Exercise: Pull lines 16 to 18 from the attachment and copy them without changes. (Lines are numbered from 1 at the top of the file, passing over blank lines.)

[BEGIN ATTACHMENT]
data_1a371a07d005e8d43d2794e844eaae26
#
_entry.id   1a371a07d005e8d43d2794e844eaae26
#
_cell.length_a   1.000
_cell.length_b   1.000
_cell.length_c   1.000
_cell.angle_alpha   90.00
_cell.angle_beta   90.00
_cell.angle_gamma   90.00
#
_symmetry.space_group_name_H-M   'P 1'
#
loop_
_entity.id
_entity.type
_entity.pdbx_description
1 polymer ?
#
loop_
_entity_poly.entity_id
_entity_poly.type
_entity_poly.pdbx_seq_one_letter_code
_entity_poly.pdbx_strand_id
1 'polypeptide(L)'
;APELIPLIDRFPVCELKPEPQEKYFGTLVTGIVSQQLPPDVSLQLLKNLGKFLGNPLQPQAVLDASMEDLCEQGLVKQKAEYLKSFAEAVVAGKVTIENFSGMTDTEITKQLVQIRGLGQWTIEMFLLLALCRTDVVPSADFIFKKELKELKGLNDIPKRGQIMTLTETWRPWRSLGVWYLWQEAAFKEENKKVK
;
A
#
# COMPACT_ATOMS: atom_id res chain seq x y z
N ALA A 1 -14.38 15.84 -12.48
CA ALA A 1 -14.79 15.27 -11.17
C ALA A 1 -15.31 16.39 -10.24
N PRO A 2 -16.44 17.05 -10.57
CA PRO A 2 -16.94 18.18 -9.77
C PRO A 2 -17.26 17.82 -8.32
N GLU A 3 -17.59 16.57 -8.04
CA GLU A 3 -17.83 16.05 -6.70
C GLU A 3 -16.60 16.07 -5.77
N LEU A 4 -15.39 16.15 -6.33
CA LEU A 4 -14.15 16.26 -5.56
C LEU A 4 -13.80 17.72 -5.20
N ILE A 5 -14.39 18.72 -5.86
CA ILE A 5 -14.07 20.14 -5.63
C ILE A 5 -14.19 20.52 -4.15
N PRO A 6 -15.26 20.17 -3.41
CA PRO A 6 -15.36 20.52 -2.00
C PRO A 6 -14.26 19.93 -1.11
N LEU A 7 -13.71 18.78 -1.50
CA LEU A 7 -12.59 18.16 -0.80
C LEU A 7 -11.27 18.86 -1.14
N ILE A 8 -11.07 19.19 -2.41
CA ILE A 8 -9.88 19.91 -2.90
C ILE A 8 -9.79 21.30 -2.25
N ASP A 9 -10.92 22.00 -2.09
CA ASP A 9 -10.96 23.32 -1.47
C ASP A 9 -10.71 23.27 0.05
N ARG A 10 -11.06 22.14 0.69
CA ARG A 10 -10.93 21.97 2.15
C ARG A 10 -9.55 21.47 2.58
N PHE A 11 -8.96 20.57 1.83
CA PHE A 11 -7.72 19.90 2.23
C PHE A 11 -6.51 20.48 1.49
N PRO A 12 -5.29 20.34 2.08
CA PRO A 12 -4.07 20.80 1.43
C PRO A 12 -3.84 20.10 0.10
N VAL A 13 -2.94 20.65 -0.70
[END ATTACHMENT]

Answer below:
_entity.type
_entity.pdbx_description
1 polymer ?